Virginia Democrats concede loss of state House
The top Democrat in the Virginia House of Delegates conceded on Friday the party had lost its majority in the lower chamber to Republicans in Tuesday’s election.
In a statement, Virginia Speaker of the House Eileen Filler-Corn (D) said she is “proud of the campaigns our incumbents and our challengers ran.”
“Unfortunately, the headwinds were too strong, and the maps drawn by the previous majority presented a challenge that was too great to overcome,” Filler-Corn said. “We will dearly miss our colleagues who will not be with us the next term, but we will ensure their legacies are preserved.”
My statement on the results of the Virginia House of Delegates elections: pic.twitter.com/6RCB7A3o42
— Eileen Filler-Corn (@EFillerCorn) November 5, 2021
The concession comes as Republicans upset Democrats in the state’s highest profile races for governor, lieutenant governor and attorney general — all in a state where President Biden won by 10 points in 2020.
Republican Glenn Youngkin narrowly upset former Gov. Terry McAuliffe (D) in the race for the governor’s mansion.
Republican Winsome Sears also narrowly won the race for lieutenant governor over Democrat Hala Ayala, making Sears the first woman to hold the office and the first woman of color to hold statewide office in Virginia. Jason Miyares (R) also captured the race for attorney general over incumbent Mark Herring (D).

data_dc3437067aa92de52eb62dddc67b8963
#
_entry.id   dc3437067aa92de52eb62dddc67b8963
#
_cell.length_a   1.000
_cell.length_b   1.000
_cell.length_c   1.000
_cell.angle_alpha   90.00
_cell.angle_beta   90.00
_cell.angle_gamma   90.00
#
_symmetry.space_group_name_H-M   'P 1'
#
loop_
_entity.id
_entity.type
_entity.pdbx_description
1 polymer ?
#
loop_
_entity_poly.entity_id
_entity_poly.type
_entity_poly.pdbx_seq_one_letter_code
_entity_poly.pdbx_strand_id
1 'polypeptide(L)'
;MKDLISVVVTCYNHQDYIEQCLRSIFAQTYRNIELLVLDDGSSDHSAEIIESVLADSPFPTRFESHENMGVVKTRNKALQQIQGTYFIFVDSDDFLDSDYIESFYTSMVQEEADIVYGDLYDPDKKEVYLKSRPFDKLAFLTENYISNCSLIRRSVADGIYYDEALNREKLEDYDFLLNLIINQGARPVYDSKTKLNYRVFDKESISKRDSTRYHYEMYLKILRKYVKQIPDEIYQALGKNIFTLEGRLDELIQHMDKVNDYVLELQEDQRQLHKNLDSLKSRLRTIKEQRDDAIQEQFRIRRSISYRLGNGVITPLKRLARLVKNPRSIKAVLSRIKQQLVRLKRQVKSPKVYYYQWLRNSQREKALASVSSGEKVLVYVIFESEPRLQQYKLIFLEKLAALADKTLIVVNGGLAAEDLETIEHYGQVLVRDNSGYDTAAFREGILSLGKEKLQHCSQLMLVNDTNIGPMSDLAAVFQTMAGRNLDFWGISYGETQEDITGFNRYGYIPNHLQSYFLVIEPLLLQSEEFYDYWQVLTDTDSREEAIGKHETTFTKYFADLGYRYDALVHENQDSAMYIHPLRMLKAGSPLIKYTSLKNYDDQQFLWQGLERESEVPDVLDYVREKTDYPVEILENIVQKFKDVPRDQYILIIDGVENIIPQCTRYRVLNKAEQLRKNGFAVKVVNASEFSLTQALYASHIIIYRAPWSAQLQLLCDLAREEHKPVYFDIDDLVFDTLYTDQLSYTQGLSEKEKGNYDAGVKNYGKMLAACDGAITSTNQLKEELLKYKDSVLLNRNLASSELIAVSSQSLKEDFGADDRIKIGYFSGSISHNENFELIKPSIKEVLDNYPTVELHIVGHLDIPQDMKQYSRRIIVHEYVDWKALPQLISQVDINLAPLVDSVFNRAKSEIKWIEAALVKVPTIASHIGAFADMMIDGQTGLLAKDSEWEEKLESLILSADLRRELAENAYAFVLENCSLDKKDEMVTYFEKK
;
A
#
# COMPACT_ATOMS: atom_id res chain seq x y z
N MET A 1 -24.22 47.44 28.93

The Associated Press noted it has not called all the races for the House of Delegates.
However, Filler-Corn’s concession comes after Democratic Del. Martha Mugler conceded to Aijalon Cardoza on Friday, meaning that Republicans control 51 of the 100 seats in the lower chamber, according to local ABC affiliate WRIC.
“While the results of the election were not in our favor, our work for the people of Virginia goes on,” Filler-Corn said. “I will work to provide a smooth transition for the incoming speaker, and our Democratic caucus will work with the new majority in the House of Delegates and the governor’s administration to serve the best interests of all Virginians.”
Democrats narrowly control the state Senate, which is not up for reelection for another two years.
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